Nine things you should know about D-Sub connectors

Nine things you should know about D-Sub connectors

Serial communication was all the rage—at one point it was one of the most common means of connecting peripherals such as printers, scanners, mice, and joysticks to personal computers. The most commonly used connector type for serial communications is the D-subminiature (D-subminiature) connector, also known as the D-sub connector. Although D-sub connectors have been replaced in some applications, they are still in use today and are utilized in various ways.

Here are nine things you should know about D-Sub connectors:

1. The D-sub connector used to be one of the smallest connectors used in computer systems. The D-sub connector gets its name from its D-shaped metal connector housing that wraps around the outside of pins or jacks that are arranged in two or more parallel rows to carry strings row data.

2. The connector shell is divided into five different sizes, and each shell size can have two different pin configurations. Standard housing sizes have two rows of pins, while high-density housings have three rows of pins.

3. Since the D-sub connector utilizes individual pins to carry serial data, it is extremely easy to customize. DB9 is a standard configuration with the smallest housing size. There are 9 pins in the housing, and the size is 1.3cm (height) × 3.1cm (width). The HD78 with the largest housing size is the HD78, which has 78 pins in its housing and measures 1.5cm (height) x 6.7cm (width). You can click here to view all D-sub housing sizes and configurations.

4. Cables with D-sub connectors can be much longer than other cables. RS-232, the current general standard for serial data, does not specify any length restrictions, and when special equipment is used, RS-232 cable lengths can reach hundreds of meters or more. In contrast, USB is limited to 5 meters in length.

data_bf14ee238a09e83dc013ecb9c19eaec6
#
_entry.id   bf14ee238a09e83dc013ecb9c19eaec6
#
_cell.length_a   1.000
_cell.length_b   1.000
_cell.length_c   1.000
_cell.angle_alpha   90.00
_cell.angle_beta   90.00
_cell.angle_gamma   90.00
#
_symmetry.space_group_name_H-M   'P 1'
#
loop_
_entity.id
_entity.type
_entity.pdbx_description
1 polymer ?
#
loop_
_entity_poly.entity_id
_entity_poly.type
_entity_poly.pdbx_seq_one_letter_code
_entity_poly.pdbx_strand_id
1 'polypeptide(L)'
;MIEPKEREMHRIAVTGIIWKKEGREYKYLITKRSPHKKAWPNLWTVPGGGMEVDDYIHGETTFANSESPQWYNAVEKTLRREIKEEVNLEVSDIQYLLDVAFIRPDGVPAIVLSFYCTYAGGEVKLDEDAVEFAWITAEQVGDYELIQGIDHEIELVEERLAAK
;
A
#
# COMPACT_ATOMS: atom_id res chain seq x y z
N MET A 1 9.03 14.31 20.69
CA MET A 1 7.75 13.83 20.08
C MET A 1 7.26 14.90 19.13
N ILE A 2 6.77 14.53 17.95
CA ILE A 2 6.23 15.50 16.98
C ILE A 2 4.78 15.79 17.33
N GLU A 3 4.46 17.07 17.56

5. Serial communication is often slow, especially in the case of long-distance transmission. Loss of communication can cause the software on the computer to stop unexpectedly.

6. D-Sub connectors are bulky, especially when compared with new connectors. This makes it difficult to connect and disconnect such connectors in tight spaces. However, right-angle adapters allow for a 90-degree turn without damaging the connector, which facilitates the use of D-Sub connectors in tight spaces.

7. Since the pins in the D-Sub connector shell are exposed, it is easy to bend or break. The best way to avoid pin damage is to protect the pins with a D-sub plug or socket cover to prevent damage when unmated. In addition, male-to-female converters and female protectors help reduce connector stress caused by repeated mating.

8. D-sub connectors can be mated without thumbscrews, but such a friction fit cannot guarantee that they will always be mated in place. On the other hand, while thumbscrews allow for a stronger connection, they increase the time required for connector mating and unmating.

9. At present, there are still many devices with DB9 ports, and there are various optional technologies for conversion of traditional products with D-sub connectors. With converters between RS232/422/485 and USB, Ethernet, and other technologies, you can still use old-fashioned serial devices with a variety of modern computers.


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Post time: Sep-16-2022
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